Speaking to the U.S. Central Command on Monday, President Trump went off his prepared remarks to make a truly stunning claim: The media was intentionally covering up reports of terrorist attacks.
The comment immediately harked back to comments from senior adviser Kellyanne Conway on MSNBC last week.
“I bet it’s brand-new information to people that President Obama had a six-month ban on the Iraqi refugee program after two Iraqis came here to this country, were radicalized and were the masterminds behind the Bowling Green massacre,” she said. “Most people don’t know that because it didn’t get covered.”
It was brand-new information to people because there was no “Bowling Green massacre.” Conway had referred to the supposed terrorist attack previously, including in response to a question posed by TMZ. But the two Iraqis arrested in Bowling Green, Ky., in 2011 never committed an attack in the United States. She later admitted that she’d misspoken.
Trump’s comment goes far further than Conway’s, though. Her statement that “it didn’t get covered” probably referred to the alleged “six-month ban” from the Obama administration. (That this, too, didn’t happen has been somewhat swept under the rug.) Trump is positing that the media actively suppresses news of terrorist attacks to fulfill a political agenda.
It’s certainly true that not every terrorist attack receives broad coverage in the national media. FiveThirtyEight looked at the likelihood that a terrorist attack in a foreign country would be covered by the New York Times, looking at coverage of 40,129 attacks from 1968 to 2009. Not every attack received coverage over that period. Last spring, the Los Angeles Times set out to log every single terrorist attack in the month of April, counting 180 attacks that killed 858 people. Not every one of those attacks made your local nightly newscast.
But filtering what to cover is very different than suppressing information. On any given day, local newspapers and news broadcasts decide what to spend resources on. If your home is burglarized, it may not make the cut. This probably isn’t because the Channel 5 news director has a vendetta against you; it’s that there are limited resources.
Trump’s comment is very much in line with comments he made last June about President Barack Obama.
“Look guys, we’re led by a man that either is not tough, not smart or has something else in mind,” Trump said about Obama’s response to the attack at a gay nightclub in Orlando. “And the something else in mind — people can’t believe it. People cannot believe that President Obama is acting the way he acts and can’t even mention the words radical Islamic terrorism. There’s something going on.”
The clear implication: Obama is on the side of the terrorists. Trump didn’t quite say that the media was siding with the terrorists, just that the media would happily ignore terrorism if it made Trump look bad.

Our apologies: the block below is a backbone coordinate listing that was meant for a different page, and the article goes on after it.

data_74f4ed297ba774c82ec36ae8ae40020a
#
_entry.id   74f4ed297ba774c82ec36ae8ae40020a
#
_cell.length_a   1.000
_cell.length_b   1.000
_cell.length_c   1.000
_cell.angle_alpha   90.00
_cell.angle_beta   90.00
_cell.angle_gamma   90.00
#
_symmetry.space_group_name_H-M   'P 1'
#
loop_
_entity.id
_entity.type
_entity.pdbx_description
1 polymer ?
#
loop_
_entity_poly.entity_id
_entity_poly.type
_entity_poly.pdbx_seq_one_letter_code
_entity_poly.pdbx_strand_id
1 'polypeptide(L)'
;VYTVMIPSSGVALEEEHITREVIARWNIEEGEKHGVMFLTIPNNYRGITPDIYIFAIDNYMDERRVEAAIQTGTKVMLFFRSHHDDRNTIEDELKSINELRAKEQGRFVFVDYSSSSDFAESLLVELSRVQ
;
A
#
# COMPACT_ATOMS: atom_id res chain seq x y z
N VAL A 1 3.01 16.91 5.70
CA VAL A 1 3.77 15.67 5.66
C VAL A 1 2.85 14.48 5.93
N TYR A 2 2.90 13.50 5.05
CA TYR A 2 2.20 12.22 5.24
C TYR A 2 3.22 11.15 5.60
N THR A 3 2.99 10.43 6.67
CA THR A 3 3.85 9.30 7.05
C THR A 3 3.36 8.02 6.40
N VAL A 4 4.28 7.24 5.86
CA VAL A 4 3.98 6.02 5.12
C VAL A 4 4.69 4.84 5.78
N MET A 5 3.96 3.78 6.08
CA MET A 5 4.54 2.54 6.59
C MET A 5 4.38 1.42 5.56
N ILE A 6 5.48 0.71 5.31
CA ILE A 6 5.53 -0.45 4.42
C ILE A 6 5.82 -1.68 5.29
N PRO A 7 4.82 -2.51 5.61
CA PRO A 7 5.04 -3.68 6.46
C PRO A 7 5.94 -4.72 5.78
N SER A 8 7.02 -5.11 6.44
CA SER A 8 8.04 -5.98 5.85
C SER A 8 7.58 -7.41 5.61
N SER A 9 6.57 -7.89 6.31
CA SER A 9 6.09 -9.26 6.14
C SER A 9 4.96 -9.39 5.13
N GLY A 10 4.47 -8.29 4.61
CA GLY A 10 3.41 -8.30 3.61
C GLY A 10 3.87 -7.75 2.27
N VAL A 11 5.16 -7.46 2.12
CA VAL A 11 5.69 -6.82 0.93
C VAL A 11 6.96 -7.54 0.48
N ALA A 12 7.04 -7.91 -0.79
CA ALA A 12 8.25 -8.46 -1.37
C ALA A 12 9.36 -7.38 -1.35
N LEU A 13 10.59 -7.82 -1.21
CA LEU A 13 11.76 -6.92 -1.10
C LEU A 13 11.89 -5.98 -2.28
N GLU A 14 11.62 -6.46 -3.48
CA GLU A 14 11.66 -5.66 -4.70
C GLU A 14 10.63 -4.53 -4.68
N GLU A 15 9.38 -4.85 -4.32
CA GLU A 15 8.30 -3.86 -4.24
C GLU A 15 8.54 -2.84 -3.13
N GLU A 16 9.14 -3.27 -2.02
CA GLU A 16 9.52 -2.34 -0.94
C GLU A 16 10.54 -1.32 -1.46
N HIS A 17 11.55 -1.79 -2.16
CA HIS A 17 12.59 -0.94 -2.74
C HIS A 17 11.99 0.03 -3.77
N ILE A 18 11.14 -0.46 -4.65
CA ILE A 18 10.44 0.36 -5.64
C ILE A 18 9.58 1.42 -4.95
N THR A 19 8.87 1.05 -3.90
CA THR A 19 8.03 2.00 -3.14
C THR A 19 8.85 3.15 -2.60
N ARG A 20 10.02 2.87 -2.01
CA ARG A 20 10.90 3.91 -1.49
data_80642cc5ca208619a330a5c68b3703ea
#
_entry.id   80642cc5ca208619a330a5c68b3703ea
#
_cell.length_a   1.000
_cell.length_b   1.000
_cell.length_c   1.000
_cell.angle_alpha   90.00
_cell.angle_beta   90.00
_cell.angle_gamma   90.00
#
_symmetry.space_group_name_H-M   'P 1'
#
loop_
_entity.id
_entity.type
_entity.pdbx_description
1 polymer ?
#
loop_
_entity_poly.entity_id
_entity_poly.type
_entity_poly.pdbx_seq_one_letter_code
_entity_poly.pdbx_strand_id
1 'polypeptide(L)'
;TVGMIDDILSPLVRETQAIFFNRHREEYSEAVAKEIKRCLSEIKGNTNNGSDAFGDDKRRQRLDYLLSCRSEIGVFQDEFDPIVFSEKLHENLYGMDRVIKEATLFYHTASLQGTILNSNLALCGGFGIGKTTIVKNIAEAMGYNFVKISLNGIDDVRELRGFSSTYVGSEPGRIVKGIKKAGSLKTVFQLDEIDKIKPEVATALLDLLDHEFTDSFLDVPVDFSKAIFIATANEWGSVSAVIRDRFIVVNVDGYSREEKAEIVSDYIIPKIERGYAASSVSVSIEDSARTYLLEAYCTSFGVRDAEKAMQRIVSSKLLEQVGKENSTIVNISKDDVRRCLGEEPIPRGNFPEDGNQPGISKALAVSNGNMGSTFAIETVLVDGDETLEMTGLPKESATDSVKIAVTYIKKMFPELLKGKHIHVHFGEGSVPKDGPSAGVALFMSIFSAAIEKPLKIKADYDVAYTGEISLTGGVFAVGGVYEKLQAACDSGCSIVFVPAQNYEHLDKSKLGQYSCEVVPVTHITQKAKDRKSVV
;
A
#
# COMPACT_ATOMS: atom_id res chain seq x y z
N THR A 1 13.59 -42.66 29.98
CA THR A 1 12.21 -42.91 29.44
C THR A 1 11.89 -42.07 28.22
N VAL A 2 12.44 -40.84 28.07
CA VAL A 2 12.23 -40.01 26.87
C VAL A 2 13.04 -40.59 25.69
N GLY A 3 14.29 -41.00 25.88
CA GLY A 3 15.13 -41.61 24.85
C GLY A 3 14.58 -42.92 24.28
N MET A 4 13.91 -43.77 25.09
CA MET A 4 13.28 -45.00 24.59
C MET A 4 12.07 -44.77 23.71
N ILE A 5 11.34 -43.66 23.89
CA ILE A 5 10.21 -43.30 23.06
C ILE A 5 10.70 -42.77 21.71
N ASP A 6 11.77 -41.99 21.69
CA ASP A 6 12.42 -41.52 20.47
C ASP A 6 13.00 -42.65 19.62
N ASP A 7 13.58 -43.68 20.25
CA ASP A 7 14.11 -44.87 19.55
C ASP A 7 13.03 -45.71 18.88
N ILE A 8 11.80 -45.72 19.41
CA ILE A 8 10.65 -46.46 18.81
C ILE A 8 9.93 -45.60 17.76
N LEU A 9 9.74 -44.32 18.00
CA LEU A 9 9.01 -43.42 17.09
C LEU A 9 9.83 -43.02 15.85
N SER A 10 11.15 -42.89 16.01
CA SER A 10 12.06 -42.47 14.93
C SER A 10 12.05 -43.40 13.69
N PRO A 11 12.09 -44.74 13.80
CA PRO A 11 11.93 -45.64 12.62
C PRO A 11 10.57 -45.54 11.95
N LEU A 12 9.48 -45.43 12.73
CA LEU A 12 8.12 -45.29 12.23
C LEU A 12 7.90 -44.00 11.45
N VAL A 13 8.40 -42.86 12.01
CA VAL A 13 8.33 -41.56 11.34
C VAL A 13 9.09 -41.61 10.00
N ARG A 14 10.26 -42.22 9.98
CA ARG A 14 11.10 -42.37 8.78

Interestingly, Trump himself ignored the mass shooting that occurred at a mosque in Quebec last week, killing six people. White House press secretary Sean Spicer told the media that the president and the Canadian prime minister had spoken, but Trump himself declined to weigh in. (Spicer cited the attack mostly as somehow validating Trump’s immigration policies.)
Trump did tweet about another attack.
In that one, no one was killed.
Trump has consistently seen attacks like that in Quebec — committed by a young man who espoused anti-Muslim politics and defended Trump online — as isolated incidents from mentally disturbed individuals, while attacks by Muslims are part of a broader pattern spurred by radical Islamism. He sees an institution behind attacks by Muslims that he doesn’t see behind attacks like that in Quebec or in Charleston in 2015. That helps explain why he is willing to focus the country’s anti-terrorism efforts solely on terrorism committed in the name of Islam: He doesn’t see how other threats are systemic.
With his comments on Monday, Trump implied that the media is complicit in making terrorists successful. It’s part of a recent pattern of suggesting that others are standing in the way of his terrorism-fighting efforts, which includes disparaging a federal judge who halted his immigration executive order.
Conway’s comments about Bowling Green earned her an enormous amount of public mockery — an undue amount, given the likelihood that her comments were a mistake rather than an intentional lie. Trump’s comments are of an entirely different order and magnitude.
Trump’s relationship with the media has never been strong during his time in politics. But he’s never before tried to push the media into the “against us” circle alongside those who commit acts of terrorism — at least, not so explicitly.
We don’t anticipate that, like Conway, he’ll admit to having misspoken.
Update: In a press availability on Air Force One, Spicer tried to soften Trump’s comment. Terror attacks had been “under reported,” not “unreported.” He continued, according to the pool report:
“He felt members of the media don’t always cover some of those events to the extent that other events might get covered. Protests will get blown out of the water, and yet an attack or a foiled attack doesn’t necessarily get the same coverage. He’s doing what he can to protect this nation and protect our people. And that’s why I think sometimes the polls don’t reflect what you see on the media. You see a wide degree of support for the president’s policies to protect this country, to create jobs, to grow the economy. And yet a lot of those stories and success that he’s had – in a mere two and a half weeks in office – aren’t exactly covered to the degree to which they should be.”
Spicer said the White House would at some point release examples of this “under reporting.”
Update: The list is out, according to CNN. It does not seem to fit Trump’s original description.